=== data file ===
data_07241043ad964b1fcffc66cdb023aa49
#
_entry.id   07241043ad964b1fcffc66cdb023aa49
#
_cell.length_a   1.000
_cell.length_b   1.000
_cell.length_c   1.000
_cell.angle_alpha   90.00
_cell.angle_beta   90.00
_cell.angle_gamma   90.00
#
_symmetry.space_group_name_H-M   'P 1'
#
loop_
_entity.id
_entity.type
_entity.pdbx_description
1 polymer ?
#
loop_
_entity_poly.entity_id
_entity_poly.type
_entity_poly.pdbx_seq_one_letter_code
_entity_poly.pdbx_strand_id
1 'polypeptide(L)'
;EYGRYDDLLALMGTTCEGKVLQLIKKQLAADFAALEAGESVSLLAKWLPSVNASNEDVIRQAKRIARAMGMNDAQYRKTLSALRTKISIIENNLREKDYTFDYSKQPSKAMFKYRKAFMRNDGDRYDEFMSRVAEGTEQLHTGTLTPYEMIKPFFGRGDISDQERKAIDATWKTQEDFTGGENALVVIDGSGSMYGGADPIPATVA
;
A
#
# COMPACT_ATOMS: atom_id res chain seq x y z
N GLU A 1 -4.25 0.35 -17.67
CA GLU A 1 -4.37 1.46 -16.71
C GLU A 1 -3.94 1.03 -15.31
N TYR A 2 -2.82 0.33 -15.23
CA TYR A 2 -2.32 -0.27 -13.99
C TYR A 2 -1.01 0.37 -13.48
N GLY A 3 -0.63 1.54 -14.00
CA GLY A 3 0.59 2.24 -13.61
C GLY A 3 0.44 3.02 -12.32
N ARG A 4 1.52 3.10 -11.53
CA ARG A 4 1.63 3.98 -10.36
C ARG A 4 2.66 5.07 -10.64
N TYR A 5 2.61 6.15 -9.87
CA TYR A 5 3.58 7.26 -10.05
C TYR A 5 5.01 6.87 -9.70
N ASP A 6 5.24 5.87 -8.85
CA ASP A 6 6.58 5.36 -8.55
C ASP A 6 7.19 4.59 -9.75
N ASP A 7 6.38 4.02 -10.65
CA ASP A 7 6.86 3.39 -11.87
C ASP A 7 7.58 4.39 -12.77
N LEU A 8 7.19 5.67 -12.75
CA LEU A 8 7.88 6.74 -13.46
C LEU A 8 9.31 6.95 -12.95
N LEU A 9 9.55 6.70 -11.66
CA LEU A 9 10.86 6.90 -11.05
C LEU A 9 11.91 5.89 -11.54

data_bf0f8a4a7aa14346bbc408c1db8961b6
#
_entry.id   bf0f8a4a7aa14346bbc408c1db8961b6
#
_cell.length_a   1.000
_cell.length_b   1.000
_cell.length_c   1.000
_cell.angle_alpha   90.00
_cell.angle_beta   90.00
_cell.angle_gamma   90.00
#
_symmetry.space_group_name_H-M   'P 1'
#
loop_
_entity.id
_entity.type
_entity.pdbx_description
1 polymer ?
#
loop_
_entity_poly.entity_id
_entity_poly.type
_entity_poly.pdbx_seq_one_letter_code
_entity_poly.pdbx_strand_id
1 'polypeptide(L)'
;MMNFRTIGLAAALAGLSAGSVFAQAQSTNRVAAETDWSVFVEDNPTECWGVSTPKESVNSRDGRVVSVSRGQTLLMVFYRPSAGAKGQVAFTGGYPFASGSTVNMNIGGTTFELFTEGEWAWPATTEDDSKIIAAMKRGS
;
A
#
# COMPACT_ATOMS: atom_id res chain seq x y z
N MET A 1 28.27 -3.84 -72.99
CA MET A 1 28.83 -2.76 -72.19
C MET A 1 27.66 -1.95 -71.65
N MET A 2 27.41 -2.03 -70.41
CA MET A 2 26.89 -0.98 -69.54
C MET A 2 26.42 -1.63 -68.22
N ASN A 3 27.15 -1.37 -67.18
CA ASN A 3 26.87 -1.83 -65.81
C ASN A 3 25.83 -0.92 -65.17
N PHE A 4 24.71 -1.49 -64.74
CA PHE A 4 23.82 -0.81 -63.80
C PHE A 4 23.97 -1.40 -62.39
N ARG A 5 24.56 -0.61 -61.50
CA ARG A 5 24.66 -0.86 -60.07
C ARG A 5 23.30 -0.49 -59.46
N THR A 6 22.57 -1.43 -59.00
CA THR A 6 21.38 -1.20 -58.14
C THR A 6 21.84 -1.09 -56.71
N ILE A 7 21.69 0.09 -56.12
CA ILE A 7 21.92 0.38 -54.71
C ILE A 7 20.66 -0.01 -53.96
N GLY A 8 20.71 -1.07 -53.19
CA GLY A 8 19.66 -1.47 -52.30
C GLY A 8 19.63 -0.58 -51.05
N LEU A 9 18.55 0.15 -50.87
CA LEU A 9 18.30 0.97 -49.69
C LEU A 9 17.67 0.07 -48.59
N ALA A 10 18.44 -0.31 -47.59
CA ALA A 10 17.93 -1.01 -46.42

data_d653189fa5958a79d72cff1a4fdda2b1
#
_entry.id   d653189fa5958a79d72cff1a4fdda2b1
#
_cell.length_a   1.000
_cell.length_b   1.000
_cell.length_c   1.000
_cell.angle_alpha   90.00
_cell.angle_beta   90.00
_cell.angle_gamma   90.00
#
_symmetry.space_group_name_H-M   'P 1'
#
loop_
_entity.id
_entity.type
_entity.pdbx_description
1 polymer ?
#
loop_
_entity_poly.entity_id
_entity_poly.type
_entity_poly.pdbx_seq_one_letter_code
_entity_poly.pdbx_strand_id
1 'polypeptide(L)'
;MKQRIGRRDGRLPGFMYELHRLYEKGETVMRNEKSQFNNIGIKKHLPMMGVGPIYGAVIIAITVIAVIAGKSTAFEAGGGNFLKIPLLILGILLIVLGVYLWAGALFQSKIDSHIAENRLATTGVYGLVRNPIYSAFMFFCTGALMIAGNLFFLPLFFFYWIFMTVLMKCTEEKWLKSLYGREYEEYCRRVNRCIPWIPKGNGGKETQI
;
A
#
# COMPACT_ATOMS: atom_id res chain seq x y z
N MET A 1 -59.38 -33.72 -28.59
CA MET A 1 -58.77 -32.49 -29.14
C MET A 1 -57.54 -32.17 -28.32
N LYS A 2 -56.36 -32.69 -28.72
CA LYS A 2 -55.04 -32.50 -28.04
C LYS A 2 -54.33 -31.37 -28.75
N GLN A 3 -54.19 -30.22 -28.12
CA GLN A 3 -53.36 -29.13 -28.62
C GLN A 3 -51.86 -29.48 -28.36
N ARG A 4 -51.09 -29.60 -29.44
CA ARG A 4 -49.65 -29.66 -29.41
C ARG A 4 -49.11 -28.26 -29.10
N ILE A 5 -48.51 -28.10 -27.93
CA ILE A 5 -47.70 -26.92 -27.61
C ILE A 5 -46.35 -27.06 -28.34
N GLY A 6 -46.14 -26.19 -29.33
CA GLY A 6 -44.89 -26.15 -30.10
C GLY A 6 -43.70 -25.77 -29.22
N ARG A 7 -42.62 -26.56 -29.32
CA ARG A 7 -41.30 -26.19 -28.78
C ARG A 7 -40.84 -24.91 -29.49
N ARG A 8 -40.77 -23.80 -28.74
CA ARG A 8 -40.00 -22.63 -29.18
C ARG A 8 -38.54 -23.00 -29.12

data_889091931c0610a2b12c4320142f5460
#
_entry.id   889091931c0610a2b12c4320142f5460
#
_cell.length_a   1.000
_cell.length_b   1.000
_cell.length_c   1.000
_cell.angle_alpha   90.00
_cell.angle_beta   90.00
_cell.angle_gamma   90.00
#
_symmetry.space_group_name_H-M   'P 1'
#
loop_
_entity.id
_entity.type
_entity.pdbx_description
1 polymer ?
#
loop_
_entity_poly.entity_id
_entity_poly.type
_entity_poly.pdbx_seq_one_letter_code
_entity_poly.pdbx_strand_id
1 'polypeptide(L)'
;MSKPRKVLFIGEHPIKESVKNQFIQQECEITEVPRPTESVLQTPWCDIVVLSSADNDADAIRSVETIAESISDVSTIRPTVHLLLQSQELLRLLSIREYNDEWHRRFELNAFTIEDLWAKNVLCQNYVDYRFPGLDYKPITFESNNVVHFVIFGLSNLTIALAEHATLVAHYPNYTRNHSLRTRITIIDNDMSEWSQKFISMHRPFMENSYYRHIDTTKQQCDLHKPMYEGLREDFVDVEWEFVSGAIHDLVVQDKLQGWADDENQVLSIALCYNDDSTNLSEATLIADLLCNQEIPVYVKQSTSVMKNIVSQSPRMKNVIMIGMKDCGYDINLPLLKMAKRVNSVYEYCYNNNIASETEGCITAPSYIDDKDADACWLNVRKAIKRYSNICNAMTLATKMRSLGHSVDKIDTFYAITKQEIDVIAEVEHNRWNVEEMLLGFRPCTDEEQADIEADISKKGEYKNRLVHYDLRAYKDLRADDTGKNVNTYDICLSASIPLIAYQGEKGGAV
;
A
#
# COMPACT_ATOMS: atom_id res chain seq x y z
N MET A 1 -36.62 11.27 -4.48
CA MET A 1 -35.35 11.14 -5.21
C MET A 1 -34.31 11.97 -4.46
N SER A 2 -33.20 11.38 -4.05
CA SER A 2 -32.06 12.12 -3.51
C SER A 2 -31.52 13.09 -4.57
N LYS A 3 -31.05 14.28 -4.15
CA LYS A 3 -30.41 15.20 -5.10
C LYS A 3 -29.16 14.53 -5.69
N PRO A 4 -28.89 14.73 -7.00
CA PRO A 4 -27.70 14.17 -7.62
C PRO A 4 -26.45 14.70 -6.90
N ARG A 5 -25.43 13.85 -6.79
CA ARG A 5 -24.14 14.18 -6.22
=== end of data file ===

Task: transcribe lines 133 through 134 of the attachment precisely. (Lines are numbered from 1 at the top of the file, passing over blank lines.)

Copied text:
_entity.pdbx_description
1 polymer ?